The cause for this deep flaw in his character is probably to be found in his unorthodox upbringing, as well as in the tragedies he has experienced since a rather early age. Those facts does not even begin to excuse any of his shortcomings, but perhaps they can shed a light on how they came to be.

As far as the accusations of racism go, I would like to think, as an admirer of his work, that this is not who he is anymore. It's apparent that the man is a miserable, deeply resentful, angry person and that fact, combined with the substance abuse, has made him lash out in the most inexcusable way. But I do believe he has somewhat redeemed himself when he sanctioned the release of A Life in 12 Bars, the 2017 documentary on his life, and insisted that the repulsive racist statement he made back in 1976 be included in the final cut, as a cautionary tale for drug and alcohol abuse. I would like to believe that this rant was fueled partly by his lifestyle at the time, and that it no longer represents him. I would like to believe that even then he didn't really hold these views, but was merely lost in a haze of whisky and heroin.

This is after all, a man who has made his life's work to be a vessel for the blues. Unlike Led Zeppelin, he never omitted to credit the artists whose song he covered. In fact he praised them any chance he got. For a man who has such an inflated ego and a high esteem of himself, he is surprisingly humble about his playing and songwriting. And he's played and been friends with most of his black heroes, peers and admirers, from BB King to Buddy Guy to Jimi Hendrix to Robert Cray. Somehow this doesn't align with the person that uttered those horrible words 45 years ago.

I understand that people aren't just black or just white (probably a poor choice of words here...) but I don't understand how it would be possible for Clapton to spend his whole career surrounding himself with people like Muddy Waters, Steve Jordan, Nathan East, John Lee Hooker, Ahmet Ertegun, Bob Dylan or Carlos Santana and still despise blacks, jews and hispanics. But then again I'm not a racist.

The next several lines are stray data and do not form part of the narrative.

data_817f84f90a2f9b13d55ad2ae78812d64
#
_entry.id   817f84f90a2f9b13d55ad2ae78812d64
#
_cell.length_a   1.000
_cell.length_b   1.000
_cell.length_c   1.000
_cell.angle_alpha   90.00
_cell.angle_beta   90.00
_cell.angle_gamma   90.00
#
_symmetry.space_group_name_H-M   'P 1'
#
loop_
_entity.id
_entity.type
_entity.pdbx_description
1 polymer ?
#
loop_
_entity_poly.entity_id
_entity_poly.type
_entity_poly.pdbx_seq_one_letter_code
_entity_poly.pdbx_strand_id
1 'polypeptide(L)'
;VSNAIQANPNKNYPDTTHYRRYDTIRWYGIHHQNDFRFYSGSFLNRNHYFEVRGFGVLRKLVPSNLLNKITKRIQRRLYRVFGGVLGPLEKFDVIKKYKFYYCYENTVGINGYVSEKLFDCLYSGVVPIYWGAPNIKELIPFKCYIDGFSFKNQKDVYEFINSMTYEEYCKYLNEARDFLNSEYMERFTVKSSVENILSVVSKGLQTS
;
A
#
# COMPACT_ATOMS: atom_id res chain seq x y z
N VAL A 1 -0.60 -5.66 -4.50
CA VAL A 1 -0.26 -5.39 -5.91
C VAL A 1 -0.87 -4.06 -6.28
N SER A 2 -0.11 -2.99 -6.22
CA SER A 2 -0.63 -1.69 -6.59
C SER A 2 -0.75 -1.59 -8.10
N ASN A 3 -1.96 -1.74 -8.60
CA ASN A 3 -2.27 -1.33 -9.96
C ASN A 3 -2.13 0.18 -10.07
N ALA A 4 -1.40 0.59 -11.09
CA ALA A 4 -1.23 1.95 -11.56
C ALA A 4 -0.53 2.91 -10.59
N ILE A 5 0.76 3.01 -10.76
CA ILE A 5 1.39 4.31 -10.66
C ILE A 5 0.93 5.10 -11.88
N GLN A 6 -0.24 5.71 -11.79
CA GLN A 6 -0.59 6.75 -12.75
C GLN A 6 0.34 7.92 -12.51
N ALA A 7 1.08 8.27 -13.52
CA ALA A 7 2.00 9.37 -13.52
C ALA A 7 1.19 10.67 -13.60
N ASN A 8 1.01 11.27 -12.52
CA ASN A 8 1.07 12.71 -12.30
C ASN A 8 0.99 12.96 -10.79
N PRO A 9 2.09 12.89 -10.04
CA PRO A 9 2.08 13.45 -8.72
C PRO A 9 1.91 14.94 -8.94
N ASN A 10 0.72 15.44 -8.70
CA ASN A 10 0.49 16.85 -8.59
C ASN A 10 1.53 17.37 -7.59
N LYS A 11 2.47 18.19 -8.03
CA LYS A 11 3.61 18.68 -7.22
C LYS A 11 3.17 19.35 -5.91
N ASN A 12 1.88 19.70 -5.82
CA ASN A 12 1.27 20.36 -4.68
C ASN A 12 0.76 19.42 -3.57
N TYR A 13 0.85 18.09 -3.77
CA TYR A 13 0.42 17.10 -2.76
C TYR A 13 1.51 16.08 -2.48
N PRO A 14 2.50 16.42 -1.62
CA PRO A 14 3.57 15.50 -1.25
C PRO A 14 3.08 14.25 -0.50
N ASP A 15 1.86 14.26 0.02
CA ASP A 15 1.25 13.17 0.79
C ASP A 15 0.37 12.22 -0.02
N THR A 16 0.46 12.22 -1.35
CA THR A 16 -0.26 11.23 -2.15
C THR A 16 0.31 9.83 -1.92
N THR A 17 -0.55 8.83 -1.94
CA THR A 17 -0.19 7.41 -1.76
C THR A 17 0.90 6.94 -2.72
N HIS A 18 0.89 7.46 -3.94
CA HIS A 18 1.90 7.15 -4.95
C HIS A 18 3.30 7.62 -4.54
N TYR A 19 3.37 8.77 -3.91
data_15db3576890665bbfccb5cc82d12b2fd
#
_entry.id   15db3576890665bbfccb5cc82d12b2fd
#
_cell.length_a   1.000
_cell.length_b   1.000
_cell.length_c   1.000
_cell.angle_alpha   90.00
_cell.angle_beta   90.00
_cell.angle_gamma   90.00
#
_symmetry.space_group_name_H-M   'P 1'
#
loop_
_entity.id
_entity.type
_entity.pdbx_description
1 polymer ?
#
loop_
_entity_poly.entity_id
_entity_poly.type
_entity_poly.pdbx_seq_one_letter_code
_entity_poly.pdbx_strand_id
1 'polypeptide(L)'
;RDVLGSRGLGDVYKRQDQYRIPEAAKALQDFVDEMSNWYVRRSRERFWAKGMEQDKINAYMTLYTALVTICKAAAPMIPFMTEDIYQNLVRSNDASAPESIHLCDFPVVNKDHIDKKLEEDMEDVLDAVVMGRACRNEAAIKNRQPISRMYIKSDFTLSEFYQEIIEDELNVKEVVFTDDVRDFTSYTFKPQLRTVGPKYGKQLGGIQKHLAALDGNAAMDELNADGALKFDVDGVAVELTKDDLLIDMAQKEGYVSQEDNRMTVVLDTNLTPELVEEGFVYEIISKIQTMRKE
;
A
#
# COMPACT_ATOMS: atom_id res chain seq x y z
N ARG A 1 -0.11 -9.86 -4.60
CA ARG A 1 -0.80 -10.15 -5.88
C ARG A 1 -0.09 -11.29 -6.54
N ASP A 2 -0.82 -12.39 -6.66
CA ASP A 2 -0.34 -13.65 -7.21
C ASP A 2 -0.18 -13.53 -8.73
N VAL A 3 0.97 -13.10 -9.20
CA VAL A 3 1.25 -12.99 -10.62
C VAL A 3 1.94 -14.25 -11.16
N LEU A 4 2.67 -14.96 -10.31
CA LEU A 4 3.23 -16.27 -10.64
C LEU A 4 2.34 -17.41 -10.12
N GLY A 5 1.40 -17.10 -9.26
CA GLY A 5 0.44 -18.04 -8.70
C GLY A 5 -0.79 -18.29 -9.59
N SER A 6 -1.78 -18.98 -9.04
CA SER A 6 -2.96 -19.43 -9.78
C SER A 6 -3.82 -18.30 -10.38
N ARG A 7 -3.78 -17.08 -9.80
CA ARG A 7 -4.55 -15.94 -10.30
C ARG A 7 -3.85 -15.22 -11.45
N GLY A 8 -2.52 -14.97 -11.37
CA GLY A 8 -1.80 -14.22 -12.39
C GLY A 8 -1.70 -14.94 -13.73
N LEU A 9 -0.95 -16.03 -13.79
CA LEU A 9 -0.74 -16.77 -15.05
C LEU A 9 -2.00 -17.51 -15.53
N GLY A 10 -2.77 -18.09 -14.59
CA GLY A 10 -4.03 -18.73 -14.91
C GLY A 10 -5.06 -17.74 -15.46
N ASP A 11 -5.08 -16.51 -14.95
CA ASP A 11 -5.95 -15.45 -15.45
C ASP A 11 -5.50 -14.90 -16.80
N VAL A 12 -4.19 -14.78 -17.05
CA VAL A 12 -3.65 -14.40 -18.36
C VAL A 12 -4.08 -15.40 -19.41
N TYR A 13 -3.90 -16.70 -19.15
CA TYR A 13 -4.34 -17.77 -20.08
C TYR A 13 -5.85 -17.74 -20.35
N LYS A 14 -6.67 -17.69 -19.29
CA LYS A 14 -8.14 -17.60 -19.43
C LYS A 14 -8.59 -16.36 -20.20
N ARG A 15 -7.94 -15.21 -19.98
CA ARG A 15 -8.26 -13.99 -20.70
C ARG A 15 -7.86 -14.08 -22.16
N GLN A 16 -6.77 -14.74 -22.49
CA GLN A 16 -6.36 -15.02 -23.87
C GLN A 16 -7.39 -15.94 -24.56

Regarding his declarations on the vaccine, I think it's important to remember that, to my knowledge, he hasn't said that he is against the vaccine itself (I believe that he himself is vaccinated) but against the mandates enforced by the venues he wants to play at and against the lockdowns that Boris Johnson had imposed in the U.K. While this is something I also vehemently disagree with (in a time of war, war-time measures are needed), this is not the same as saying people absolutely should not take the jab. His own experience with the vaccine was mainly negative (as we know, there are some infinitesimal occurrences of adverse reactions, they remain marginal and should not be used as example as to why not to take the vaccine) but they remain only his own.

However misguided, I cannot bring myself to associate his statements with the music that has brought me so much joy. I often hear the phrase "separating the man from the art" and I don't believe it's really possible, especially when someone's art is deeply personal. And even though he's mostly famous for cover songs and playing an idiom that originated in a time and place far away from when and where he grew up (much like The Rolling Stones, Led Zeppelin, the Clash...), I do think his music is a reflection of himself. Every note, every inflection is infused with so much truth, soul and intent that I don't think it can be faked.

Is there a point to this essay? Not really. I understand if this sounds like I'm trying to find excuses for my hero. I am and I'm not. I'm thinking and typing, not trying to change minds. And again, the man is not my "hero". I admire a lot of people's talents without considering them heroes. But I can't blame people who have decided to never listen to the man's music ever again. It's a shame to throw out the good things he did with the bad things he said, but it's understandable.

What I don't understand is this trope (and it predates all the controversy, it even predates his mostly awful Phil Collins-produced 80's albums) that his music and his playing are bland, boring and devoid of soul. And then that argument is usually followed by the expression "blues for white people", which is a puzzling one. I've certainly never heard BB King, Jimi Hendrix, Muddy Waters or Otis Rush use it... 

Clapton's career spans sixty years. He started at the same time as The Beatles, even played on one of their greatest songs. He's tackled blues, psychedelia, heavy rock, soul, country, jazz, pop and adult contemporary music. The Yardbirds, Blind Faith, Delaney and Bonnie, Derek & the Dominos, his Tulsa period, his reggae leanings, his Band-inspired albums, his numerous sessions and contributions... Surely not everything that he recorded is rendered worthless because of his stupidity? 

I'm not sure where I stand regarding his past and present declarations. Can we believe that the racist rant is not representative of who he is? Can we ignore the fact that he's made some very stupid choices during the pandemic? I just hope the musical legacy outlives the scandal and the man. He may not deserve it but the music does.


  1. Enjoyed your well-considered musings. Re "It's apparent that the man is a miserable, deeply resentful, angry person and that, combined with the substances made him lash out in the most inexcusable way," there are mixed tenses in this sentence. Did you mean to say that Clapton "is a miserable, deeply resentful, angry person" today?

  2. Thank you. I believe the sentence makes a little more sense now.